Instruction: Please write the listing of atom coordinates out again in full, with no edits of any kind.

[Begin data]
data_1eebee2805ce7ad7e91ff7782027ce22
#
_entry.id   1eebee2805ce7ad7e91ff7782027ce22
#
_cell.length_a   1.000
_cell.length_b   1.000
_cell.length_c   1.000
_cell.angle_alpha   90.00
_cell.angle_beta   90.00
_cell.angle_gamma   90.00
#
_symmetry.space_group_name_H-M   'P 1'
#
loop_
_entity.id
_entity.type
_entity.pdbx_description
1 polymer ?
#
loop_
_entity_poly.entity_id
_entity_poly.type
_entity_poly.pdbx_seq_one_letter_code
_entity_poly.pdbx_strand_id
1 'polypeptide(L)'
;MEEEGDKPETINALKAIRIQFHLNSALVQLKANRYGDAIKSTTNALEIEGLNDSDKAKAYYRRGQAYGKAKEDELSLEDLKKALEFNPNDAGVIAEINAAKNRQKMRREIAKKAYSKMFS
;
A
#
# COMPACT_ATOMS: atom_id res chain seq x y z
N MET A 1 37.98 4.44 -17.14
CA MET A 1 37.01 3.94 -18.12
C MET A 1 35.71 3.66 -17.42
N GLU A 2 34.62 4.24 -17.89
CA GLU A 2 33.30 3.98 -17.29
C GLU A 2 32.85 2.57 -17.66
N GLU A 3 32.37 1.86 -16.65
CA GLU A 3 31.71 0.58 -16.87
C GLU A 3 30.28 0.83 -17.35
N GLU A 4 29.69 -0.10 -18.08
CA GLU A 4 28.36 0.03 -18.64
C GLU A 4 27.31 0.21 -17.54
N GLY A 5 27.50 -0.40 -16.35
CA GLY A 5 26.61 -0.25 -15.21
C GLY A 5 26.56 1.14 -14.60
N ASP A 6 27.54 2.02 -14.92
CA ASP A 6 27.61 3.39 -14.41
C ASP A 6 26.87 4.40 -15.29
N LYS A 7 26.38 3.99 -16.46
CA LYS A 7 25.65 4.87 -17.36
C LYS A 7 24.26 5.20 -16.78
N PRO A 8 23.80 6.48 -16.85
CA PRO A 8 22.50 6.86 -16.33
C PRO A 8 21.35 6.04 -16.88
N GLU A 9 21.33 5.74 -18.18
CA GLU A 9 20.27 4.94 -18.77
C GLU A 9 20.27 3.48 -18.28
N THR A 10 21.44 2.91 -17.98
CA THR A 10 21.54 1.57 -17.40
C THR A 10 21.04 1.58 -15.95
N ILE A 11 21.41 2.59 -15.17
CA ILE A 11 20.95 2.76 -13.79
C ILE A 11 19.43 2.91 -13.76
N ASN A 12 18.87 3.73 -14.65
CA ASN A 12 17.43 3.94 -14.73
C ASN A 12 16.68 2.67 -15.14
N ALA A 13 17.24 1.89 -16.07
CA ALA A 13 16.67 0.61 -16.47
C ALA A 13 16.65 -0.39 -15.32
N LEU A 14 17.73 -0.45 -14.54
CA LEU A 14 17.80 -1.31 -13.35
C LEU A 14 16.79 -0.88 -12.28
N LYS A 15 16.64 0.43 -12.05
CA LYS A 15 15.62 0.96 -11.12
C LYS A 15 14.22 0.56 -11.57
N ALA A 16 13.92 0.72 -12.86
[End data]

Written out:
data_1eebee2805ce7ad7e91ff7782027ce22
#
_entry.id   1eebee2805ce7ad7e91ff7782027ce22
#
_cell.length_a   1.000
_cell.length_b   1.000
_cell.length_c   1.000
_cell.angle_alpha   90.00
_cell.angle_beta   90.00
_cell.angle_gamma   90.00
#
_symmetry.space_group_name_H-M   'P 1'
#
loop_
_entity.id
_entity.type
_entity.pdbx_description
1 polymer ?
#
loop_
_entity_poly.entity_id
_entity_poly.type
_entity_poly.pdbx_seq_one_letter_code
_entity_poly.pdbx_strand_id
1 'polypeptide(L)'
;MEEEGDKPETINALKAIRIQFHLNSALVQLKANRYGDAIKSTTNALEIEGLNDSDKAKAYYRRGQAYGKAKEDELSLEDLKKALEFNPNDAGVIAEINAAKNRQKMRREIAKKAYSKMFS
;
A
#
# COMPACT_ATOMS: atom_id res chain seq x y z
N MET A 1 37.98 4.44 -17.14
CA MET A 1 37.01 3.94 -18.12
C MET A 1 35.71 3.66 -17.42
N GLU A 2 34.62 4.24 -17.89
CA GLU A 2 33.30 3.98 -17.29
C GLU A 2 32.85 2.57 -17.66
N GLU A 3 32.37 1.86 -16.65
CA GLU A 3 31.71 0.58 -16.87
C GLU A 3 30.28 0.83 -17.35
N GLU A 4 29.69 -0.10 -18.08
CA GLU A 4 28.36 0.03 -18.64
C GLU A 4 27.31 0.21 -17.54
N GLY A 5 27.50 -0.40 -16.35
CA GLY A 5 26.61 -0.25 -15.21
C GLY A 5 26.56 1.14 -14.60
N ASP A 6 27.54 2.02 -14.92
CA ASP A 6 27.61 3.39 -14.41
C ASP A 6 26.87 4.40 -15.29
N LYS A 7 26.38 3.99 -16.46
CA LYS A 7 25.65 4.87 -17.36
C LYS A 7 24.26 5.20 -16.78
N PRO A 8 23.80 6.48 -16.85
CA PRO A 8 22.50 6.86 -16.33
C PRO A 8 21.35 6.04 -16.88
N GLU A 9 21.33 5.74 -18.18
CA GLU A 9 20.27 4.94 -18.77
C GLU A 9 20.27 3.48 -18.28
N THR A 10 21.44 2.91 -17.98
CA THR A 10 21.54 1.57 -17.40
C THR A 10 21.04 1.58 -15.95
N ILE A 11 21.41 2.59 -15.17
CA ILE A 11 20.95 2.76 -13.79
C ILE A 11 19.43 2.91 -13.76
N ASN A 12 18.87 3.73 -14.65
CA ASN A 12 17.43 3.94 -14.73
C ASN A 12 16.68 2.67 -15.14
N ALA A 13 17.24 1.89 -16.07
CA ALA A 13 16.67 0.61 -16.47
C ALA A 13 16.65 -0.39 -15.32
N LEU A 14 17.73 -0.45 -14.54
CA LEU A 14 17.80 -1.31 -13.35
C LEU A 14 16.79 -0.88 -12.28
N LYS A 15 16.64 0.43 -12.05
CA LYS A 15 15.62 0.96 -11.12
C LYS A 15 14.22 0.56 -11.57
N ALA A 16 13.92 0.72 -12.86